As women get older, they encounter more fertility problems. Women in their 40s and older have fewer high quality eggs, more problems conceiving children, and a higher risk of miscarriage during pregnancy.
Even with IVF (in vitro fertilization) the statistics can be depressing: For women 44 and older, about 3.3 percent of IVF cycles using their own eggs results in a live birth. That’s a very low success rate. Doing IVF with donor eggs dramatically increases an older woman’s chances of getting pregnant and carrying to term.
In this article I review the the United States Center for Disease Control statistics and pregnancy success rates for women 45 years and older using IVF with donor eggs.
Are older women undergoing IVF more likely to use donor eggs or embryos?
- IVF using donor eggs is much more common among older women than among younger
- Few women younger than age 40 used donor eggs; however, the percentage of cycles performed with donor eggs increased sharply starting at age 40.
- Among women older than age 48, for example, 90% of all IVF cycles used donor eggs.
Do percentages of transfers that result in live births differ by age for women who used IVF with donor eggs compared with women who used IVF with their own eggs?
- This chart compares percentages of transfers that resulted in live births for ART cycles using fresh embryos from donor eggs with those for ART cycles using a woman’s own eggs, among women of different ages.
- The likelihood of a fertilized egg implanting is related to the age of the woman who produced the egg.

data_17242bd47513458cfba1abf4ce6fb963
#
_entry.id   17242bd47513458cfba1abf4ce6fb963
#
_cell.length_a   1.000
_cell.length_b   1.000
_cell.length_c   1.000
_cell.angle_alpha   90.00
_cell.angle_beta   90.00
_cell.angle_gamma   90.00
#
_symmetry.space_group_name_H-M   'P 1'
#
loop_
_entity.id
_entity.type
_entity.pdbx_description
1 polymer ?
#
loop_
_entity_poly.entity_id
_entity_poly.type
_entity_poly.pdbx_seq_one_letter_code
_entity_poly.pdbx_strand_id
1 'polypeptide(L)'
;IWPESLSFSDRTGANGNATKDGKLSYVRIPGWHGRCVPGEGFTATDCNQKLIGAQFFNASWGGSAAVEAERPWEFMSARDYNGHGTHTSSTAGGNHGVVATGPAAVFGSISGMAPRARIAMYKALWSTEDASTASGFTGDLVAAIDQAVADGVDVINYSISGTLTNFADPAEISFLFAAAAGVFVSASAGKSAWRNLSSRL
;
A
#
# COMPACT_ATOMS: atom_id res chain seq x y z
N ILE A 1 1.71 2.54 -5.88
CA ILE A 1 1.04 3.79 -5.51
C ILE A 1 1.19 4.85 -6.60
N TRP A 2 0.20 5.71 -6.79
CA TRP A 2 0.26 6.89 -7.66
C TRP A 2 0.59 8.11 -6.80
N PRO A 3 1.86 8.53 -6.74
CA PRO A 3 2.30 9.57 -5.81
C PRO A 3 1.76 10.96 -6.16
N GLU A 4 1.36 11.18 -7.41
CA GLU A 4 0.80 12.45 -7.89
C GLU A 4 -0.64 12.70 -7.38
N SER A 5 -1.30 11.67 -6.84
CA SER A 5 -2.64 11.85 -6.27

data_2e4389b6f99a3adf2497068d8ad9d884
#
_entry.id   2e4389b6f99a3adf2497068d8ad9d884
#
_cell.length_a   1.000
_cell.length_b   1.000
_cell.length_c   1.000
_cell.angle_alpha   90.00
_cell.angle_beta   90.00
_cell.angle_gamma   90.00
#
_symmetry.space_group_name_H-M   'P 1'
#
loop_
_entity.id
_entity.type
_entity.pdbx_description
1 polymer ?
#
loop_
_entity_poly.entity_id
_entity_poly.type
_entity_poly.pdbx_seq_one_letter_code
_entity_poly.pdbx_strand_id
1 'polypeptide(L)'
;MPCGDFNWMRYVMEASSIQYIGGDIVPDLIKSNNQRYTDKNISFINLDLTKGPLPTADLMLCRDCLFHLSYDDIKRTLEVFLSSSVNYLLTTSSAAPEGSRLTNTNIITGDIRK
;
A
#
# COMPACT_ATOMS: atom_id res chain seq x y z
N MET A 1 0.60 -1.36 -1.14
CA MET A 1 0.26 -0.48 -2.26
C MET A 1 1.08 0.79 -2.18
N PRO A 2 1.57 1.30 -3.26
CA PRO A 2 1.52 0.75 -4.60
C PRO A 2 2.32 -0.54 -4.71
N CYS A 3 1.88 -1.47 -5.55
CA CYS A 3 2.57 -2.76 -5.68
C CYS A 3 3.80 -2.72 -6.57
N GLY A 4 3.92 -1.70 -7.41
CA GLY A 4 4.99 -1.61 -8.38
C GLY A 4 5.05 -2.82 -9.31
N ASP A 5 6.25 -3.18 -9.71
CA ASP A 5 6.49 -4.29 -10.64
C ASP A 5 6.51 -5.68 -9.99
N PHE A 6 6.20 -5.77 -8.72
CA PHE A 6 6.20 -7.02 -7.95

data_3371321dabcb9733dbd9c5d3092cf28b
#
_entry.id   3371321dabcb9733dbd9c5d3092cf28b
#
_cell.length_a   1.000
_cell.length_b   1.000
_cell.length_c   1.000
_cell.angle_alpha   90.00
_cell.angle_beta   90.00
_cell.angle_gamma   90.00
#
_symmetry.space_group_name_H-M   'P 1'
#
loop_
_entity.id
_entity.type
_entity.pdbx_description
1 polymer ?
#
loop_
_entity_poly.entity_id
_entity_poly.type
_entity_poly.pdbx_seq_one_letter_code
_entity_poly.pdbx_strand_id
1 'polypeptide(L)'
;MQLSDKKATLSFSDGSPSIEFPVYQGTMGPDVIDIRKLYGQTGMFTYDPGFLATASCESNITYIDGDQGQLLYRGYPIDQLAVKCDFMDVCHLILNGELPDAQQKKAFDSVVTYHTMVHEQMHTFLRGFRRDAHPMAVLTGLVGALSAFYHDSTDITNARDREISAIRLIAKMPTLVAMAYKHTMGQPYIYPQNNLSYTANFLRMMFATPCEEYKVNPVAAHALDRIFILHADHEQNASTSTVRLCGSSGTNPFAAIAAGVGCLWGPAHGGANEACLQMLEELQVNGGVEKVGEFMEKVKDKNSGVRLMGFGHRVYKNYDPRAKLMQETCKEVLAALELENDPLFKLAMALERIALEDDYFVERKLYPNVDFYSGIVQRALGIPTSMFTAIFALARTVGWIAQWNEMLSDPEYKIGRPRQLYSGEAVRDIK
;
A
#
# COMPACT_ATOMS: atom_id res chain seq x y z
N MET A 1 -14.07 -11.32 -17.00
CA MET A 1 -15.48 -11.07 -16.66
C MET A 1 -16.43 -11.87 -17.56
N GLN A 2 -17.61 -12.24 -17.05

- Since egg donors are typically in their 20s or early 30s, the percentage of transfers that resulted in live births for cycles using embryos from donor eggs remained consistently high at above 50% for most patients aged 24 or older.
What is the success rate for IVF using donor eggs?
- For all ages, the percentage of transfers that resulted in singleton live births (average 33%) was lower than the percentage of transfers that resulted in live births (average 55%)
- Singleton live births are an important measure of success because they have a much lower risk than multiple‑infant births for adverse infant health outcomes, including prematurity, low birth weight, disability, and death.
What is the risk of having a multiple-fetus pregnancy or multiple-infant live birth from an IVF cycle using fresh donor eggs?
- Multiple‑infant births are associated with greater problems for both mothers and infants, including higher rates of C-section (caesarean section), prematurity, low birth weight, and infant disability or death.
- Although total percentages for multiples were similar for pregnancies and live births, there were more triplet‑or‑more pregnancies than births.